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Brewers’ Braun acknowledges this could be his final season

Brewers’ Braun acknowledges this could be his final season


MILWAUKEE (AP) — Milwaukee Brewers outfielder Ryan Braun acknowledges the possibility this might be his final season.

“There’s at least a chance this is my last fan fest as a player,” the 36-year-old said Sunday during the Brewers’ annual winter fan festival and convention. “You definitely get a little nostalgic and think about how quickly it goes by.

I’ve thought about it a little bit, but for me, the goal is always to stay fully present and try to be the best version of myself as a player this year, and then figure out the future when I get through the season.”

Braun is entering the final year of a five-year, $105 million contract. His 13-year career thus far has has included the highs of winning the National League Most Valuable Player award in 2011 and the lows of serving a 65-game suspension in 2013 when an investigation linked him to the Biogenesis scandal.

When Braun returned from that suspension in 2014, a series of issues with his back and thumb plagued Braun of the power he’d flashed earlier in the career. But he’s enjoyed a resurgence over the last few seasons and quietly put together one of the Brewers’ most consistent performances in 2019, when he batted .285 with a .343 on-base percentage and .505 slugging percentage.

Braun had 22 homers and 75 RBIs last season while playing in 144 games — his most since 2012.

Braun has played on four of the six teams in franchise history to qualify for the playoffs, including a National League championship series appearance in 2018 and a wild-card game loss to the Washington Nationals last season.

Even after a significant amount of roster turnover that saw Milwaukee part with 14 players from its 25-man wild-card game roster, Braun remains confident that the Brewers are again in a position to make the postseason — and reach the World Series for the first time in his career.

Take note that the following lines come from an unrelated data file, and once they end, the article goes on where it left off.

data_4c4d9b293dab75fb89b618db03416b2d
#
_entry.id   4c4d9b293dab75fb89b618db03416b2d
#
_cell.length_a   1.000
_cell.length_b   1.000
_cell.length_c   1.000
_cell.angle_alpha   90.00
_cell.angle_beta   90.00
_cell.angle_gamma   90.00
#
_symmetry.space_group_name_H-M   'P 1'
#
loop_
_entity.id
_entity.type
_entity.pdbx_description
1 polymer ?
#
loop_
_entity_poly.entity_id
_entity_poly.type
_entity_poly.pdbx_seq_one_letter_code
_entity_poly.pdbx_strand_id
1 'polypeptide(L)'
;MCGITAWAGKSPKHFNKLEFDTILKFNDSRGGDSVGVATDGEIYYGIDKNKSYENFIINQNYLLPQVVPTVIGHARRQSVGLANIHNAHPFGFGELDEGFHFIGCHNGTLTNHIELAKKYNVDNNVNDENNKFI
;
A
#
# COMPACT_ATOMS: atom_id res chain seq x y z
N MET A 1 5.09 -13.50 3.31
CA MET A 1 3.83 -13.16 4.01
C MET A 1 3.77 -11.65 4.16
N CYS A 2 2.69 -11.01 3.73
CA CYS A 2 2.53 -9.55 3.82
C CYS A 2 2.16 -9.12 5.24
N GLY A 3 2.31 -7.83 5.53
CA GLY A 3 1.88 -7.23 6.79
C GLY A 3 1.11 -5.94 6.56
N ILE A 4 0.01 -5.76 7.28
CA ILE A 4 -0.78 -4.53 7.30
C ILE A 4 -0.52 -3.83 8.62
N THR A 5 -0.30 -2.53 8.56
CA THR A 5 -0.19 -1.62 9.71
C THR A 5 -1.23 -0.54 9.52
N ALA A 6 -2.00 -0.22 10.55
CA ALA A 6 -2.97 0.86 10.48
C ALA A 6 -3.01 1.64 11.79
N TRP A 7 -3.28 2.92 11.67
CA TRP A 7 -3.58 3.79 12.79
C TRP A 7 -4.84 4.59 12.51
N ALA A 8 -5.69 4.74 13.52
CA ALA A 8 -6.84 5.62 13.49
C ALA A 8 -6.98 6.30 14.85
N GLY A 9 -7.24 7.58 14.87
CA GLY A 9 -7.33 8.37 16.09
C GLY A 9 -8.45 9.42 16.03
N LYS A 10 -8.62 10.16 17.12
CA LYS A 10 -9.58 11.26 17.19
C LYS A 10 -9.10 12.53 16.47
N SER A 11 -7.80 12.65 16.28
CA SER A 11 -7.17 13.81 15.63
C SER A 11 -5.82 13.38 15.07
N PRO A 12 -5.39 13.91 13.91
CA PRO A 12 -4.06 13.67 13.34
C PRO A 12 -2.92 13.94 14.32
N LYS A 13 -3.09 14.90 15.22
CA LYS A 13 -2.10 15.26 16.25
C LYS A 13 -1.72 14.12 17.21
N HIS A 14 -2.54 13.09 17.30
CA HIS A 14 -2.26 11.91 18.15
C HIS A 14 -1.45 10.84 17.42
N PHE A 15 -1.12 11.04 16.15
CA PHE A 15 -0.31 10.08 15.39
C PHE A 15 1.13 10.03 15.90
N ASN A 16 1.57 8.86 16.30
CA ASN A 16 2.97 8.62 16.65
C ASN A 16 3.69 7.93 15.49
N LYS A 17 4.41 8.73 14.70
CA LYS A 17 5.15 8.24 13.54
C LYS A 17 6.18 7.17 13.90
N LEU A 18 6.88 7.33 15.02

“I don’t take for granted this could be my last year playing baseball,” Braun said. “Obviously, there’s a sense of urgency every year, but for me, knowing that this could be my last chance ever, it’s something that adds to that sense of urgency.

“I feel good about the fact that they’ve put a team together that should be competitive again. We went to the postseason the past two years. The team that we lost to last year ended up winning the whole thing. It’s just about finding a way to get into the postseason and finding a way to get hot at the right time.”

Braun’s contract does include a mutual option for 2021. Brewers owner Mark Attanasio said he hoped Braun would be open to exercising.

“We’ll try to convince him to play another year but he does have a third child coming and he’s one of those exceptional athletes who wants to go out on top so this could be his last season,” Attanasio said. “It’s been rare for someone to spend their whole career with one organization, especially when they perform at the absolute highest level, as he has.”

Braun said retirement is at least a possibility and noted that he and his wife are expecting their third child in May.

“I don’t anticipate being able to make a decision until I get through the season and see how it goes, see where I’m at physically, see how this team looks for next year, and see how the family dynamic changes with this third kid,” Braun said.

Braun also was asked about the Astros’ sign-stealing scandal and made it clear that the Brewers haven’t been among the teams engaging in the high-tech shenanigans that led to a wave of firings earlier this month.

“We’ve never even given signs from second base in 15 years of my career,” Braun said. “Everybody is paranoid that we do it. Everybody is convinced we’ve done some of those things. But we’ve literally never even given signs from second base in my 14 years here.”

The Brewers have found themselves mentioned at times during the winter as a team that might also have been stealing signs. Those accusations usually point to what are perceived as highly inflated home/road statistics.

Braun pointed to Miller Park’s reputation as a hitters’ paradise as reason for those numbers.

“I think that’s a big part of it,” Braun said. “Teams have always been paranoid coming into our ballpark, but I also think most teams are paranoid about going to every ballpark.”

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